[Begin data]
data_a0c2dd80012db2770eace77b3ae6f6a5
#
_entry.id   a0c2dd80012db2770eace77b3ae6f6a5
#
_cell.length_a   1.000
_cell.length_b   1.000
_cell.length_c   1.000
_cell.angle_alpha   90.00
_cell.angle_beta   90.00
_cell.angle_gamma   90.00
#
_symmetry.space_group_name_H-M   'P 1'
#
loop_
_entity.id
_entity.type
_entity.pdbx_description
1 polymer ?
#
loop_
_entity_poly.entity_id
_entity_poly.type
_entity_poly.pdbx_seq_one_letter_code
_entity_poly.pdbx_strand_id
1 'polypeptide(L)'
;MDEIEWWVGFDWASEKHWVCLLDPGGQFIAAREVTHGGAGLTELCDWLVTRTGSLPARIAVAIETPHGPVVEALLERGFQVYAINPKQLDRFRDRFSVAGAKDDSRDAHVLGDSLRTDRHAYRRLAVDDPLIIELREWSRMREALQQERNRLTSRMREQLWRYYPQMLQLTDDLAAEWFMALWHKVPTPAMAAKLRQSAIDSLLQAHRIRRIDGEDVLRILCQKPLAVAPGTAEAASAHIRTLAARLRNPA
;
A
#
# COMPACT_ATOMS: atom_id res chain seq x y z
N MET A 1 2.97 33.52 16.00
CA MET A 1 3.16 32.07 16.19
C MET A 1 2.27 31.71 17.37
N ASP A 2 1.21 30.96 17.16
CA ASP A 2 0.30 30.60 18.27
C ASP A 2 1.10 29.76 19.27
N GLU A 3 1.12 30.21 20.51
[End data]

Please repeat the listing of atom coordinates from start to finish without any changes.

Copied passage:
data_a0c2dd80012db2770eace77b3ae6f6a5
#
_entry.id   a0c2dd80012db2770eace77b3ae6f6a5
#
_cell.length_a   1.000
_cell.length_b   1.000
_cell.length_c   1.000
_cell.angle_alpha   90.00
_cell.angle_beta   90.00
_cell.angle_gamma   90.00
#
_symmetry.space_group_name_H-M   'P 1'
#
loop_
_entity.id
_entity.type
_entity.pdbx_description
1 polymer ?
#
loop_
_entity_poly.entity_id
_entity_poly.type
_entity_poly.pdbx_seq_one_letter_code
_entity_poly.pdbx_strand_id
1 'polypeptide(L)'
;MDEIEWWVGFDWASEKHWVCLLDPGGQFIAAREVTHGGAGLTELCDWLVTRTGSLPARIAVAIETPHGPVVEALLERGFQVYAINPKQLDRFRDRFSVAGAKDDSRDAHVLGDSLRTDRHAYRRLAVDDPLIIELREWSRMREALQQERNRLTSRMREQLWRYYPQMLQLTDDLAAEWFMALWHKVPTPAMAAKLRQSAIDSLLQAHRIRRIDGEDVLRILCQKPLAVAPGTAEAASAHIRTLAARLRNPA
;
A
#
# COMPACT_ATOMS: atom_id res chain seq x y z
N MET A 1 2.97 33.52 16.00
CA MET A 1 3.16 32.07 16.19
C MET A 1 2.27 31.71 17.37
N ASP A 2 1.21 30.96 17.16
CA ASP A 2 0.30 30.60 18.27
C ASP A 2 1.10 29.76 19.27
N GLU A 3 1.12 30.21 20.51